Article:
Sourcing locally doesn't require an all-or-nothing approachSourcing locally doesn't require an all-or-nothing approach
This Pennsylvania company takes a holistic and realistic approach to boosting its local community by supporting farmers, creating jobs and finding inspiration in the region's bounty.
June 21, 2018
For The Lancaster Food Co., local is at the heart of its mission. Charlie Crystle and Craig Lauer started the organic baked goods company in 2014 to make delicious, sustainable food using ingredients grown by local organic farmers, and to provide what they call thriving-wage jobs for people in poverty in their community. Their line of breads, which is manufactured in Lancaster, Pennsylvania, and available in more than 300 stores, uses a variety of regionally grown grains and seeds.
“If you want a strong, healthy local community, shifting your spending—whether it’s your supply chain or just your personal spending—to local businesses makes a huge, huge difference,” Crystle says.
But, for a business to be impactful, it must be sustainable. “We’re for-profit—this isn’t a charity," Crystle says. "We believe that businesses can change the world through the way they do business."
Here, he sheds light on the nuances of championing local, and taking a realistic approach to mission-based business.
On working with suppliers. “We’re not able to achieve [local] for every ingredient, but we’re able to get just about all of our flours regionally—our rye flour comes from within 60 miles; our apple cider, which we use in our organic white bread, comes from a family orchard in Gettysburg; we use an organic maple syrup for our Seeded Heritage Grains bread which is out of northern Pennsylvania, and the ancient grains for that bread come from within 50 miles or so. We primarily use distributors. Sometimes we work directly with the mill, but with the certified organic standard we have to manage that supply chain pretty closely.”
On the challenges of sourcing locally. “For the flours, one of the challenges has been to get flours that perform well for us in the context of our formulations. That’s why we don’t source 100 percent from Lancaster county—it doesn’t mean that the flours here are not great, but it’s that they just don’t match what we’re looking for. In the instance of honey, which we use in our honey wheat and white bread, that comes from Brazil because there is no certified organic honey in the United States."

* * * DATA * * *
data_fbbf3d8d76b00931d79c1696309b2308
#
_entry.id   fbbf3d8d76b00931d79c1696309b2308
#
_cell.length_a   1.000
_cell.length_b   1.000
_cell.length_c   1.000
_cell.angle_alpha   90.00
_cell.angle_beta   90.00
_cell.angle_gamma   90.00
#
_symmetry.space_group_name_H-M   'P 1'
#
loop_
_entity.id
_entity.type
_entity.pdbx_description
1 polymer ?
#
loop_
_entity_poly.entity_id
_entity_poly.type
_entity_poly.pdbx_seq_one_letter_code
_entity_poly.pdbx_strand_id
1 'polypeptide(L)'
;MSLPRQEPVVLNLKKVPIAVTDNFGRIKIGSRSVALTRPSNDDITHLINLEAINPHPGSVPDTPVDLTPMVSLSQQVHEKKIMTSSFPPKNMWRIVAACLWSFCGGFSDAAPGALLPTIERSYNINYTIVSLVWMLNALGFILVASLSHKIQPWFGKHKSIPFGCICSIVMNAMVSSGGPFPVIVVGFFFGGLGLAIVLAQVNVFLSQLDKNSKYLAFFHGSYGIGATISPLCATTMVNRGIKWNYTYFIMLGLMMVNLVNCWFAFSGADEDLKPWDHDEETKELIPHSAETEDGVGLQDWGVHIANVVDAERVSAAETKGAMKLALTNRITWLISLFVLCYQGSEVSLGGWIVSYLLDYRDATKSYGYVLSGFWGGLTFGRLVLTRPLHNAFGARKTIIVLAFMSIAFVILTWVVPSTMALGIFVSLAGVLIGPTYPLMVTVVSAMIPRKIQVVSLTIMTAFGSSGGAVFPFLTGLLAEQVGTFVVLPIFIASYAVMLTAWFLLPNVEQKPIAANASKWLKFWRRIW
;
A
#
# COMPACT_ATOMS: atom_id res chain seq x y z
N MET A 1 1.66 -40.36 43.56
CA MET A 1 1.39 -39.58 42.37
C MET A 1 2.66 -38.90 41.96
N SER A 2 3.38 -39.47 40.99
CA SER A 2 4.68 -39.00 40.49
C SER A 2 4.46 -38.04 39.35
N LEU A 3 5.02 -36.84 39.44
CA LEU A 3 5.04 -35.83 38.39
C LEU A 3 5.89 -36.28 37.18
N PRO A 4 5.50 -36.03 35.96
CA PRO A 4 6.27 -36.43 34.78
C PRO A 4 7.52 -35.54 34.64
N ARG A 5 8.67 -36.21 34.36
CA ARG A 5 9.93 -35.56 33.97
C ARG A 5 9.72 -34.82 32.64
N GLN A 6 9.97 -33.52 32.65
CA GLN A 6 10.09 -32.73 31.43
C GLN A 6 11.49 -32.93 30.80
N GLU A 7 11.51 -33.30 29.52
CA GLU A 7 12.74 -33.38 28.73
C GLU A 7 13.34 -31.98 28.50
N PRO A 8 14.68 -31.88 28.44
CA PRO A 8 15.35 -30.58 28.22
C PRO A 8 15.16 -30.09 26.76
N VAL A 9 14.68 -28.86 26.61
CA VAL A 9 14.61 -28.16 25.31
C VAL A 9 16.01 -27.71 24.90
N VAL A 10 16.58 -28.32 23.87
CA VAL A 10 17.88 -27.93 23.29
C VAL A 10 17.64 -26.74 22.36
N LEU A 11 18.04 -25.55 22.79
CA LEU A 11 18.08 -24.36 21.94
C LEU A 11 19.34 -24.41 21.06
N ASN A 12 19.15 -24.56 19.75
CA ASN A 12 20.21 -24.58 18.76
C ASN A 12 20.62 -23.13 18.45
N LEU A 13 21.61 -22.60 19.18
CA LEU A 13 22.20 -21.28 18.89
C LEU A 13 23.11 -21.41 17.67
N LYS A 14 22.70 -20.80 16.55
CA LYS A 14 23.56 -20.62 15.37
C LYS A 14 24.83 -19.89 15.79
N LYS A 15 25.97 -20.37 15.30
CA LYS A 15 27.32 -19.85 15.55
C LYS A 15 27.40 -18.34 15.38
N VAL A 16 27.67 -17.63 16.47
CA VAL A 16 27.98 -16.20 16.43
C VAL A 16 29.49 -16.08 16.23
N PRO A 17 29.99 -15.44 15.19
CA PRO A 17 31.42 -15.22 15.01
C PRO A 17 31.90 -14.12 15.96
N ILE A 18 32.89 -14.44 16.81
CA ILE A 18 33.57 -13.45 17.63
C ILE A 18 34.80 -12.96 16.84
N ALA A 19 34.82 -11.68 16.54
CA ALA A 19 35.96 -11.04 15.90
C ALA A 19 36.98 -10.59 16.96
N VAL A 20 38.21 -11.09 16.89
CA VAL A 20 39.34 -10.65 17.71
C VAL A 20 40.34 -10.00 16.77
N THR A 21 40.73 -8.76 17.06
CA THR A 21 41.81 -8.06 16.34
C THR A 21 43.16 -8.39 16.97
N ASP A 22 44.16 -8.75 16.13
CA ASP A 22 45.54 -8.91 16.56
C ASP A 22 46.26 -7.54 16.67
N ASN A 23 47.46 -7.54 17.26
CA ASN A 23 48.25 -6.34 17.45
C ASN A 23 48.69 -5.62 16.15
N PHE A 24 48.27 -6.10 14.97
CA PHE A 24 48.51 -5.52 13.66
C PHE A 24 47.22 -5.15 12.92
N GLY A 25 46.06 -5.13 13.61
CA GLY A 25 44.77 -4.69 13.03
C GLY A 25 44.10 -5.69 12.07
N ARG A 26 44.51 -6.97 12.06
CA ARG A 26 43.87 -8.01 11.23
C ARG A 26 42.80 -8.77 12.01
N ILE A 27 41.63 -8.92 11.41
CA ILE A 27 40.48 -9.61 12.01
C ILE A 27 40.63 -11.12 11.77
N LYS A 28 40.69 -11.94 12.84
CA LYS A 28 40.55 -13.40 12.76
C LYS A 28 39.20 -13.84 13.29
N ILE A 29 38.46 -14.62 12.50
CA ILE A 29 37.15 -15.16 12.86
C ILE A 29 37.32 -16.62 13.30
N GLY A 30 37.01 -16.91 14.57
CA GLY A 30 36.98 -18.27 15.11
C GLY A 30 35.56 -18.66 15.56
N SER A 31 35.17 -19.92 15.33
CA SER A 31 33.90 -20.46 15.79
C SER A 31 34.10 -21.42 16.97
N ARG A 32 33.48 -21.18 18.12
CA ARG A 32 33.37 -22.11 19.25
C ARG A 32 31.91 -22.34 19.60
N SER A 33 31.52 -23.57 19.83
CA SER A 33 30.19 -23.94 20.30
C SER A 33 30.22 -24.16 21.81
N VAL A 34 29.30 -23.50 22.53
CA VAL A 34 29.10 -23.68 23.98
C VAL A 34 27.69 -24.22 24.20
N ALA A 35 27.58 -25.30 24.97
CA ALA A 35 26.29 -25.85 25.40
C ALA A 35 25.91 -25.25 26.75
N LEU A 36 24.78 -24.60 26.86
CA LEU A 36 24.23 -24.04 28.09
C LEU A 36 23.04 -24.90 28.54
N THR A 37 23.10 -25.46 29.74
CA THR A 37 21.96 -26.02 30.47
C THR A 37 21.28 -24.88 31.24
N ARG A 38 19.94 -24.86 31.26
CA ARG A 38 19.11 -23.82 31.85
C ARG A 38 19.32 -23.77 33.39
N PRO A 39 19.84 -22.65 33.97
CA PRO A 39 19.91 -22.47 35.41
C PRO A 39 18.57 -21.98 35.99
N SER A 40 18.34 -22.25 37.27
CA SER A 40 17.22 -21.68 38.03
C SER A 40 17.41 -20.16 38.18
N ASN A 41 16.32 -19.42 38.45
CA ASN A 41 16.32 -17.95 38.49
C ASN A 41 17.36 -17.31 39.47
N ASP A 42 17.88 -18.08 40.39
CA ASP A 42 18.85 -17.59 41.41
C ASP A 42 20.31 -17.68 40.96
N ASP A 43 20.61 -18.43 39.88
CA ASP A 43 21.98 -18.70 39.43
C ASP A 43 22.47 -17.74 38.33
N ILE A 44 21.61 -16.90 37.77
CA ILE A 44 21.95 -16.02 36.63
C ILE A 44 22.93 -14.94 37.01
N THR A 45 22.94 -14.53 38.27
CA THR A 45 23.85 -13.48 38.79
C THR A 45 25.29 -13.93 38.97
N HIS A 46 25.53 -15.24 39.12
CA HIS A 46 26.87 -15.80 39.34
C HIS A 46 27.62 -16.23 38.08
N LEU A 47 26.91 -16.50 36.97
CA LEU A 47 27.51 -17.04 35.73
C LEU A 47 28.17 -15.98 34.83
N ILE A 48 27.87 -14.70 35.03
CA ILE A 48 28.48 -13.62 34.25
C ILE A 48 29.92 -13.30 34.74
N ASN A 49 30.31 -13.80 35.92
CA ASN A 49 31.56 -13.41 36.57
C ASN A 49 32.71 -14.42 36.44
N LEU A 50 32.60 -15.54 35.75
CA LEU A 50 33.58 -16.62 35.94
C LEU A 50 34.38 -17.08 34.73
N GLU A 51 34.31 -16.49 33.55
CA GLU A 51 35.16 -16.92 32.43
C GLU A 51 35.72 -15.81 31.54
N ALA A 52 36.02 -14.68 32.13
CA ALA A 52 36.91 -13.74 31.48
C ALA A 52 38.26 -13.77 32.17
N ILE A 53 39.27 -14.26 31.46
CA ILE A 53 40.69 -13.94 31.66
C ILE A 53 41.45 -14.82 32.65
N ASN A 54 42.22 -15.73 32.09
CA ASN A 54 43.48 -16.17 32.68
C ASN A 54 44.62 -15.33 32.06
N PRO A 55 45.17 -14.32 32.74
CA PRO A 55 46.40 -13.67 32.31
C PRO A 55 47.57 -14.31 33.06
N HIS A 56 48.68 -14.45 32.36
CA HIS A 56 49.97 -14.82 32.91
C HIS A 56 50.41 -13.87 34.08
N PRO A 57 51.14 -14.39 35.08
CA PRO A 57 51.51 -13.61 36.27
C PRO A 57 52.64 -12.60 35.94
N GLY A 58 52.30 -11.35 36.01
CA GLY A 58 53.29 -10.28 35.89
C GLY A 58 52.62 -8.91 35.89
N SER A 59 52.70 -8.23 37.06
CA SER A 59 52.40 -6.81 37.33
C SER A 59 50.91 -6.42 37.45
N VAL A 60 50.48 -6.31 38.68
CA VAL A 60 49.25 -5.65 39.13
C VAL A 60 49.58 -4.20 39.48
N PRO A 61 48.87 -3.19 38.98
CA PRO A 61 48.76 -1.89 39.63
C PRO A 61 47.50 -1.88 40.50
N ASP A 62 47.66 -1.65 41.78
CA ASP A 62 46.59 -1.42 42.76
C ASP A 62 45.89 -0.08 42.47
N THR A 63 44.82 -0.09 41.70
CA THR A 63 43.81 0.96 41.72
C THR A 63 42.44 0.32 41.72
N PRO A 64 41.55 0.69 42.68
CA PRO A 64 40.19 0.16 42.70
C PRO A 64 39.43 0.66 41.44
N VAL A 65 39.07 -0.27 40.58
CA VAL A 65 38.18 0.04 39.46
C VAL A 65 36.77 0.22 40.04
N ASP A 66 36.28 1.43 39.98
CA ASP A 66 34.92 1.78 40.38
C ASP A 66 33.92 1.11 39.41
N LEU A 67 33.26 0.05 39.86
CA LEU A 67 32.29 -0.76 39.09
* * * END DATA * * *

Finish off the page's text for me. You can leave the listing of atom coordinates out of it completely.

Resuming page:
On the cost issue. “[Buying locally] doesn’t have to be more expensive. If you’re buying a commodity and then paying a premium for the commodity, it might not make sense. But for us, our ingredients are our differentiators. We get certain things out of California, and the shipping costs are like 25 percent of the cost of the ingredient. Because we’re not a large company, we don’t always get the economies of scale, so if we can get our products locally it’s much more cost effective.”
On finding inspiration for new products. “One of the reasons we developed the Seeded Heritage Grains was to leverage what is here. We want to source as much locally as possible, so as we develop new products, that’s one of the things that informs those decisions.”
On the appeal of mission. "It’s a delicate balance. You have to lead with product. People might try the product because of the social mission, but they’ll stay with it because it serves a need or because it’s delicious. Not everybody cares about the mission; they do care about how their sandwiches taste. Not everybody cares about poverty, but they love cinnamon toast in the morning. If that’s what keeps them coming back, then that’s enough.”
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